The areas of the brain that get activated or suppressed as a result of emotion and mood were impacted by fatty acid emulsion. These fats reduced some of the emotion or neural changes, and this is a phenomenon that many patients have described.
"Many things in obesity have been said to be psychological and this adds to the body of evidence that something physical is going on."

Unfortunately, the recommendation to come from this study wasn’t that, perhaps, people who are sad or depressed might benefit from eating more fat, as you might have supposed, but that if scientists can identify what is going on, there might be a potential for new drug developments!

Oh, well, you can't win them all!

Reference
Van Oudenhove L, McKie S, Lassman D, et al. Fatty acid-induced gut-brain signaling attenuates neural and behavioral effects of sad emotion in humans. J Clin Invest. 2011. doi:10.1172/JCI46380.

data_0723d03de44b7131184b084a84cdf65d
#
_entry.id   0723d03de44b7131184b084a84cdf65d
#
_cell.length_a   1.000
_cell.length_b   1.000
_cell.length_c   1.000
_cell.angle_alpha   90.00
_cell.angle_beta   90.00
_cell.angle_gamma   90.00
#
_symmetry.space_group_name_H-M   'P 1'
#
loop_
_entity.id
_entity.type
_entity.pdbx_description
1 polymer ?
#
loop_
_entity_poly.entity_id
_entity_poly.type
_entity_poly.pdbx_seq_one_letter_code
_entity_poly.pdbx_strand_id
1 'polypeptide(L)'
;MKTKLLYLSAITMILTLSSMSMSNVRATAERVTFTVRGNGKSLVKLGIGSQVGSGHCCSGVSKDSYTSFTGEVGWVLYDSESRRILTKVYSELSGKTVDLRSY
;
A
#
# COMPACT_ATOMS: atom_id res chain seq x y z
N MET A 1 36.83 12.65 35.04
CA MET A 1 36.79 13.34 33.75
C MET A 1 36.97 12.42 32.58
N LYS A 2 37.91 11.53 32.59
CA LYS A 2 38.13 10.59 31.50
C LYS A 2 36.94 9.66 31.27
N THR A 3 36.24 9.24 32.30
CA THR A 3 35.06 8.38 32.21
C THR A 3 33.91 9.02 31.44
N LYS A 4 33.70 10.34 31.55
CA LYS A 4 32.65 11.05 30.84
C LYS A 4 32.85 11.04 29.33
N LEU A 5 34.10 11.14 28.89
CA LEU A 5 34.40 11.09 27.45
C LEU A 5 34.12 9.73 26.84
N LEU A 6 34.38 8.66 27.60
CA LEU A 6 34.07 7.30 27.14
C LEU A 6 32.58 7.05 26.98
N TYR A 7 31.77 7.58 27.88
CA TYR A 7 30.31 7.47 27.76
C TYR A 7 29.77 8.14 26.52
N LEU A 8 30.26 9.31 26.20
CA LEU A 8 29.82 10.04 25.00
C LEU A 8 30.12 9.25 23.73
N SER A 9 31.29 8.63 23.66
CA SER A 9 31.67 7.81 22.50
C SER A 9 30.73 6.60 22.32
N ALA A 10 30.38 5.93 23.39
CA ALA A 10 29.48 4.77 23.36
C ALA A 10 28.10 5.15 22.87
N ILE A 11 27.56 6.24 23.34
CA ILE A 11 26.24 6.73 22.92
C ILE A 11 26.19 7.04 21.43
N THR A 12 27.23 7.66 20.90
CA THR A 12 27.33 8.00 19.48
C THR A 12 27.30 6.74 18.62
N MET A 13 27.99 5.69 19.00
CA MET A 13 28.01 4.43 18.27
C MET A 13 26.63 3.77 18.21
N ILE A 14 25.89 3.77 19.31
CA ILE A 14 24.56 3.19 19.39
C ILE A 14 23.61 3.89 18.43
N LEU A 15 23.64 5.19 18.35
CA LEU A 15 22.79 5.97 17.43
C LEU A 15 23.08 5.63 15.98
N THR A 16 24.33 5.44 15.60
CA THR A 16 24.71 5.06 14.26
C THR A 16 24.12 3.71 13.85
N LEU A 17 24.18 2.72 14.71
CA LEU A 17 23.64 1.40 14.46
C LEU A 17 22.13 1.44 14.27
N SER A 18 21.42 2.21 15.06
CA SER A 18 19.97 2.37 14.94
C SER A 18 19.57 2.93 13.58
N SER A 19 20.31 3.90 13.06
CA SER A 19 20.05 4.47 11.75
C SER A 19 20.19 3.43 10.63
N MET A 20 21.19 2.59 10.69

24 comments:

Anonymous said...

I prefer to chew the fat the old fashioned way, preferably with roast and gravy. :)
Shauna

Anonymous said...

To Barry from Anna:

I was wondering whether you could be truly "addicted" to carbohydrates? My problem is that I overeat/ binge on a regular basis. I have managed, however, to stick to what you and Dr Kwasniewski (I too am Polish) advocate for 10 days now without difficulties, but because I eat soooo much (4 scrambled eggs for breakfast), I haven't lost any weight yet. What is it that I should limit the consumption of to lose the weight (I only want to lose 3kg). Thanks a lot for your help. Regards, Anna.

Barry Groves said...

Hello Anna